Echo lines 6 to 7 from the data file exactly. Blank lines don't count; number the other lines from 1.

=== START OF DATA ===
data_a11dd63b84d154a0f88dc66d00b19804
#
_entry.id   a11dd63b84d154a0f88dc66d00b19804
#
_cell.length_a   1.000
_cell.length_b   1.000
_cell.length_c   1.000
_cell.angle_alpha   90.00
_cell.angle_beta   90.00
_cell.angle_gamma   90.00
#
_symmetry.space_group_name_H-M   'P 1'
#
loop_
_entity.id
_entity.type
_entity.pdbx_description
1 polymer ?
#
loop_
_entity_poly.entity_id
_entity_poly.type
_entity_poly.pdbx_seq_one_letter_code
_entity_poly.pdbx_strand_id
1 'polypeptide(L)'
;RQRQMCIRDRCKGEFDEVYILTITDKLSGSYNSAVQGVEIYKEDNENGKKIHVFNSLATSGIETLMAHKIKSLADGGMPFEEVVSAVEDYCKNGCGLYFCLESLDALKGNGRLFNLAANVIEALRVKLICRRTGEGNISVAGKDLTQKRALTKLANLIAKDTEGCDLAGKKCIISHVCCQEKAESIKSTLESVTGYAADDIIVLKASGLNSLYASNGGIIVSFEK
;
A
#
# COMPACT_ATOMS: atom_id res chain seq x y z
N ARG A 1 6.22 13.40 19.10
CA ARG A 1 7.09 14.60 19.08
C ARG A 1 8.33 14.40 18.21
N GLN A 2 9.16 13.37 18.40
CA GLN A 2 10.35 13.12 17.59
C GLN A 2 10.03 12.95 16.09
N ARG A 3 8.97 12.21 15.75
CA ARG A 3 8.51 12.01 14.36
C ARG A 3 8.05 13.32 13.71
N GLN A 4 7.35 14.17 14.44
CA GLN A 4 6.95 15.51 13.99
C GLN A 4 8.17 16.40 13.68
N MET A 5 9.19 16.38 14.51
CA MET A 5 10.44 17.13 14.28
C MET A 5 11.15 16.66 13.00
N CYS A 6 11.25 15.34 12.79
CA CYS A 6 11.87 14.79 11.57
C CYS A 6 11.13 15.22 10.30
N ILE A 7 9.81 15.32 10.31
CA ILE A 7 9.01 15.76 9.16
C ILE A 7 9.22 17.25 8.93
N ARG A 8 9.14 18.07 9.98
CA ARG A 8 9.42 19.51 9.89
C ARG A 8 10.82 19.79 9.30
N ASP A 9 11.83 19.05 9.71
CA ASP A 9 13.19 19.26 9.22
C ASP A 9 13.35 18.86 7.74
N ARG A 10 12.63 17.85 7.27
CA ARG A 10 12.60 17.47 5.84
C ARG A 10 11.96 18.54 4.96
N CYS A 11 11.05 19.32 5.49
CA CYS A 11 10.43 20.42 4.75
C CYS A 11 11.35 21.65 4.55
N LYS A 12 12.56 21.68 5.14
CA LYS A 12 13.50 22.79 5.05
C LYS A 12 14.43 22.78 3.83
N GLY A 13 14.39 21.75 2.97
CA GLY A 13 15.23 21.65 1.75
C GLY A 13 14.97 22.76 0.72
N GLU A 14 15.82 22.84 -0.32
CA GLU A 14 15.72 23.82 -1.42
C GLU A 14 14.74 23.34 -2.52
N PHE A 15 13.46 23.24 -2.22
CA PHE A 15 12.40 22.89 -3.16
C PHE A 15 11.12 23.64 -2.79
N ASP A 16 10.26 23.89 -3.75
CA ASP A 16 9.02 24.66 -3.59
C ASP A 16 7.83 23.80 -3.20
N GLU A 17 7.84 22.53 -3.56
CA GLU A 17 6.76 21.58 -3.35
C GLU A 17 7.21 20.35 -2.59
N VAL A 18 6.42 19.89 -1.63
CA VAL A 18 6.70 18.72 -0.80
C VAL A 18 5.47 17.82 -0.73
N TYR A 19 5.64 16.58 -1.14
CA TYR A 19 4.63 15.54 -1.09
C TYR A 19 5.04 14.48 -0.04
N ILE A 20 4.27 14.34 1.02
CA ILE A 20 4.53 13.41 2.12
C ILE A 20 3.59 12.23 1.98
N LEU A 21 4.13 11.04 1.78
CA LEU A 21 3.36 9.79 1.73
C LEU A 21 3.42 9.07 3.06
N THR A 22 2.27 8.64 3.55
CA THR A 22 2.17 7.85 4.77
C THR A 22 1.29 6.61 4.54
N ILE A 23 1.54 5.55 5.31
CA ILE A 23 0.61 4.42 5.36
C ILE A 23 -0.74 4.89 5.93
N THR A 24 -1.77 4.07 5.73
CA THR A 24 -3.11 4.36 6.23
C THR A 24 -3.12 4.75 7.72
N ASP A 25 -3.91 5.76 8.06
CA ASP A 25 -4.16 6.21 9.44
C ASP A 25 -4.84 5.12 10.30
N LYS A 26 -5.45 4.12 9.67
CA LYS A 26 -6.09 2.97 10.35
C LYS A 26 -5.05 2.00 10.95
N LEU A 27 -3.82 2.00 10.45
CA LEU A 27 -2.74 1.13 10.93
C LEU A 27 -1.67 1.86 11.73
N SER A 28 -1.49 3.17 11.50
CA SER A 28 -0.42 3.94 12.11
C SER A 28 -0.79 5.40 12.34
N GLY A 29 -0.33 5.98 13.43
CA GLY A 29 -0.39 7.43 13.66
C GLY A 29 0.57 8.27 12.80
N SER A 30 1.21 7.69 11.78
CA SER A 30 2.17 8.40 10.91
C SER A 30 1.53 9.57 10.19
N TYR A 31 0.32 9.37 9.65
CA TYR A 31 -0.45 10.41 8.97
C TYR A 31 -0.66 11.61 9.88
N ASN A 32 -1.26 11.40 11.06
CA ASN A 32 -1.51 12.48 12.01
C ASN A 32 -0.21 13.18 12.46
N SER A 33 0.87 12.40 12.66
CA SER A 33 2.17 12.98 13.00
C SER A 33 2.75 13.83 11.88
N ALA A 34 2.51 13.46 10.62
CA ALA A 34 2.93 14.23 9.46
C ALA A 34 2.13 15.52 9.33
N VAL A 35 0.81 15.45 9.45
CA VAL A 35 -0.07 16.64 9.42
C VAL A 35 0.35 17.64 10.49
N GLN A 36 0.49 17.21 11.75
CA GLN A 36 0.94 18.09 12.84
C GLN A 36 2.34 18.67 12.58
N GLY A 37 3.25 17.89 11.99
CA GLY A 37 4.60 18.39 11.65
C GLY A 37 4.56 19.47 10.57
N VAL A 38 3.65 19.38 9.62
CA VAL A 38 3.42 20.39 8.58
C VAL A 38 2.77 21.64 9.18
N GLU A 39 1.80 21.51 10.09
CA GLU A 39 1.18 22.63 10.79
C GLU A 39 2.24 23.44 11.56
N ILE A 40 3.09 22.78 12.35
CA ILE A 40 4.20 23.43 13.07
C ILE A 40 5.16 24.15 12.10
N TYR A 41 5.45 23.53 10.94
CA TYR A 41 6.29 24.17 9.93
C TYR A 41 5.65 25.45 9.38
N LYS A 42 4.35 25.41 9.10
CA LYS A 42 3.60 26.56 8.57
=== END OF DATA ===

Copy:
_cell.length_b   1.000
_cell.length_c   1.000